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Ukraine president offers weapons to any citizen 'who wants to defend the country,' says, 'Be ready to support Ukraine in the squares of our cities'

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SerhiiHudak/ Ukrinform/Future Publishing via Getty Images

Hours after Russia launched a full-scale invasion of his country, Ukrainian President Volodymyr Zelenskyy Thursday morning issued a call to arms, publicly declaring that he would give weapons to any Ukrainian citizen who wished to defend their country.

What are the details?

As Russian troops poured into Ukraine and air assaults pummeled military installations, airports, and hospitals, Russian President Vladimir Putin told Ukrainian forces to lay down their arms and go home or face violence.

But Zelenskyy was not willing to see his military or his people lie down and take the unprovoked assault without a fight. In a series of tweets, the president urged his fellow citizens to defend their country.

"We will give weapons to anyone who wants to defend the country. Be ready to support Ukraine in the squares of our cities," Zelenskyy said.

He added: "We will lift sanctions on all citizens of Ukraine who are ready to defend our country as part of territorial defense with weapons in hands."

Zelenskyy's tweets echoed remarks he made a day prior.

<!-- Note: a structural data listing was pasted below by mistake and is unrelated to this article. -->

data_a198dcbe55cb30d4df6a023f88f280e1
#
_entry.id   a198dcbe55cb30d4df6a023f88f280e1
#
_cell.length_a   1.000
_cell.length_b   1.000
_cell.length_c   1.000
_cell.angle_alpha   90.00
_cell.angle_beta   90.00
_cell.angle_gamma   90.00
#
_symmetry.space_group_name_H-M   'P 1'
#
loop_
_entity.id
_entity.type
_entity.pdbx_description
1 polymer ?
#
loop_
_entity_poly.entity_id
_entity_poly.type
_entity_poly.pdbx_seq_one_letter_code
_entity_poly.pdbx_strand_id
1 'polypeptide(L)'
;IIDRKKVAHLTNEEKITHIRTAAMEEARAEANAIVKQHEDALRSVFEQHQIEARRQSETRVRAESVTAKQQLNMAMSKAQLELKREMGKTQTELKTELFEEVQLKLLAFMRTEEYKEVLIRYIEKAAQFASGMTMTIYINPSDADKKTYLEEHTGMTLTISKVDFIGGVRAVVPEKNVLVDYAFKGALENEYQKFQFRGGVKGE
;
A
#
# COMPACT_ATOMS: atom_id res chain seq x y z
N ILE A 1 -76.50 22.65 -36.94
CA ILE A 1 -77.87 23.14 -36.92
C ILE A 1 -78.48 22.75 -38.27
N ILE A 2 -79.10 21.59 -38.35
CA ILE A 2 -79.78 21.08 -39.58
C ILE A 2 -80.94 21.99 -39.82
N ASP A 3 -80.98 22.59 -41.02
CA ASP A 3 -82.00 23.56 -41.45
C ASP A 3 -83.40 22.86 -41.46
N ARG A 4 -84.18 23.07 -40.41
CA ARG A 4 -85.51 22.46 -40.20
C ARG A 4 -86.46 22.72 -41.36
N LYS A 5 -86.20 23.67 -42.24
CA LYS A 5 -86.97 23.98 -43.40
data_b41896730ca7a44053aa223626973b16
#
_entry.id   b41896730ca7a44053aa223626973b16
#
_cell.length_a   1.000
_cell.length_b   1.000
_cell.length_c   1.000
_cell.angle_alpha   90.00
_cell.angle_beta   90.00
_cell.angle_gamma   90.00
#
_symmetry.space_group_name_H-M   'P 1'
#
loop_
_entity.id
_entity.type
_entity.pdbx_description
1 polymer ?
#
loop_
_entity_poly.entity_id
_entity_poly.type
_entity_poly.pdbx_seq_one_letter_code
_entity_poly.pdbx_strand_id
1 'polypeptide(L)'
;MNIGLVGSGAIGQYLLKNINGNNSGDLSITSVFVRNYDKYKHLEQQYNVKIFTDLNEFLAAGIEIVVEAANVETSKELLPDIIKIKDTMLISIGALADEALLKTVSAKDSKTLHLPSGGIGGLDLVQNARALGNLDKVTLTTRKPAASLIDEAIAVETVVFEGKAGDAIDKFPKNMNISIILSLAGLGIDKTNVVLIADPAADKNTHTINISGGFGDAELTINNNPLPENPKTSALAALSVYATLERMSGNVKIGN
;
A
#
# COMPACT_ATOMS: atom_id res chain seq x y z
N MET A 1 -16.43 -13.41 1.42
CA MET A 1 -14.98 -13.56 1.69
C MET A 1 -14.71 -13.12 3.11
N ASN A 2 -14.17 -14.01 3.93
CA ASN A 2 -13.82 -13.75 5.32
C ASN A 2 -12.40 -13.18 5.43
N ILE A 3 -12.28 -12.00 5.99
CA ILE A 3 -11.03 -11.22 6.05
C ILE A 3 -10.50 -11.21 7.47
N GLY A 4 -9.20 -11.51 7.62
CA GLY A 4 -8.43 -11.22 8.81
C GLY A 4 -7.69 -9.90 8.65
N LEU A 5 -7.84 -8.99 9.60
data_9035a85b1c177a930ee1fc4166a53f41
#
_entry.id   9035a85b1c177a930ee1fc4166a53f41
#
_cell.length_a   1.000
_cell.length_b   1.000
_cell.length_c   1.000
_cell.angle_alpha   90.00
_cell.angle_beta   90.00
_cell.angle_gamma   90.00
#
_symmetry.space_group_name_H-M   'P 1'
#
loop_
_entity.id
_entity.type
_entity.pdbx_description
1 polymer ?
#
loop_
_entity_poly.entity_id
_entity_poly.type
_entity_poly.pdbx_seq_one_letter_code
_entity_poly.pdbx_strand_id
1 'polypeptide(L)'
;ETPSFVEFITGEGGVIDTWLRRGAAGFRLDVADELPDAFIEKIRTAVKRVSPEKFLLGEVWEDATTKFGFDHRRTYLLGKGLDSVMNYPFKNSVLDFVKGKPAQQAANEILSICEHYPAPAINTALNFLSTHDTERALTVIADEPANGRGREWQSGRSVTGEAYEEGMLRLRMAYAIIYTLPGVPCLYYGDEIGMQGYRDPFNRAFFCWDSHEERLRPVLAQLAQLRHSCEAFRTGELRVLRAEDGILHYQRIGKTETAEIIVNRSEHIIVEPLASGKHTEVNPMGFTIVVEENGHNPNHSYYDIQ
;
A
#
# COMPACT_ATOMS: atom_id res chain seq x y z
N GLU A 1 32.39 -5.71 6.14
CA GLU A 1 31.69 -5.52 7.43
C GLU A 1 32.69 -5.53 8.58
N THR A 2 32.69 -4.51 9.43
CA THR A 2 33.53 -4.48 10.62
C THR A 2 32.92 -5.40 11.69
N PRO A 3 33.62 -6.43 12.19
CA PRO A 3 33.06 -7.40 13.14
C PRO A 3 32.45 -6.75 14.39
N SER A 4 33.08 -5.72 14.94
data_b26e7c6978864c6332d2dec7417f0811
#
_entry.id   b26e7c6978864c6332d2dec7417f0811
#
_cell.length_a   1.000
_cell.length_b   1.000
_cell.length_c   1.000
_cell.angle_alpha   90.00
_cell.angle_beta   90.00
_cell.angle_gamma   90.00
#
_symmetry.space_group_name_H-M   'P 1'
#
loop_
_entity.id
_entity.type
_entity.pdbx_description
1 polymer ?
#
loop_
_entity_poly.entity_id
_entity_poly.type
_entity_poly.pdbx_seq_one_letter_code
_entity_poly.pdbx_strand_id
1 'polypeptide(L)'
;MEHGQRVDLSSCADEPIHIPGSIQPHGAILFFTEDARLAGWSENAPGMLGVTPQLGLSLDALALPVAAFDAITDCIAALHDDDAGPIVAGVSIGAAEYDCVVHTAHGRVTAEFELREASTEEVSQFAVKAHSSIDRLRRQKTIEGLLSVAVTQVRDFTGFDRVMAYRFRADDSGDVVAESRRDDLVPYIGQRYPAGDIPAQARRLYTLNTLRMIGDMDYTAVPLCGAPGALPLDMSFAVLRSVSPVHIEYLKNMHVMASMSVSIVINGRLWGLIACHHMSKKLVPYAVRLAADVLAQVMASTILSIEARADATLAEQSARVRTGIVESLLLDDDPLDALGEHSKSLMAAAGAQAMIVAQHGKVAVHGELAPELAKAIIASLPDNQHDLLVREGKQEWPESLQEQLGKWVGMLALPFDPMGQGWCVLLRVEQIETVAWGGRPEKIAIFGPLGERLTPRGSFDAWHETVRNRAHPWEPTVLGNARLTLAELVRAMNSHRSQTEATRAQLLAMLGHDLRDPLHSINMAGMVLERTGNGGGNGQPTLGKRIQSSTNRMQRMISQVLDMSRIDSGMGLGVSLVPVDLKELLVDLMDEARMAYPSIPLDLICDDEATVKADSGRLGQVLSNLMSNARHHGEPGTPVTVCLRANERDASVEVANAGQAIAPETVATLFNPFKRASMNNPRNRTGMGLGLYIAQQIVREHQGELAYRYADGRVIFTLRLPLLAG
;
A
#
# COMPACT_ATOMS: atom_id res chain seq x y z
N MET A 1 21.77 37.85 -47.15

In a passionate speech addressing Russian citizens who may be sympathetic to Ukraine's cause, Zelenskyy promised retaliation to any military advance.

"If we’ll be attacked by the [enemy] troops, if they try to take our country away from us, our freedom, our lives, the lives of our children, we will defend ourselves. Not attack, but defend ourselves. And when you will be attacking us, you will see our faces, not our backs, but our faces," he declared.

Days before, the Ukrainian parliament cleared the way for citizens to carry arms and act in self-defense — and within hours, gun stores in the country were being cleared of product.

What else?

Not all Ukrainian citizens have resolved to take up arms, and understandably so. Russia's initial air assault campaign brought devastation to parts of the country and aroused a great deal of fear and panic.

Highways were reportedly jammed up Thursday morning and afternoon as many sought to flee major population centers and head west.

Russia claimed Thursday evening that it had destroyed at least 74 military installations, including 11 airfields. Russian troops reportedly captured an airport in Hostomel, just outside the Ukrainian capital, Kyiv. Ukraine also reported that enemy troops had seized control of the Chernobyl nuclear power plant.

But not everything was going the Kremlin's way. Russia's aggression came with a significant economic toll.

Russian stocks plummeted at least 33% Thursday and the country's currency, the ruble, hit an all-time low against the U.S. dollar, CNN reported.

The outlet noted the Moscow stock exchange had suspended trading earlier on Thursday amid news of the invasion. However, when dealing resumed, stocks went into free-fall. The crash reportedly wiped out about $70 billion in value from Russia's biggest companies.

Moreover, that downturn preceded the handing down of further severe sanctions from the U.S., U.K., European Union, and other allies.

The hope of government leaders in the West is that Russia's military campaign will be too economically devastating to continue on. It remains to be seen if sanctions alone will deter Putin or work quickly enough to defend Ukraine.

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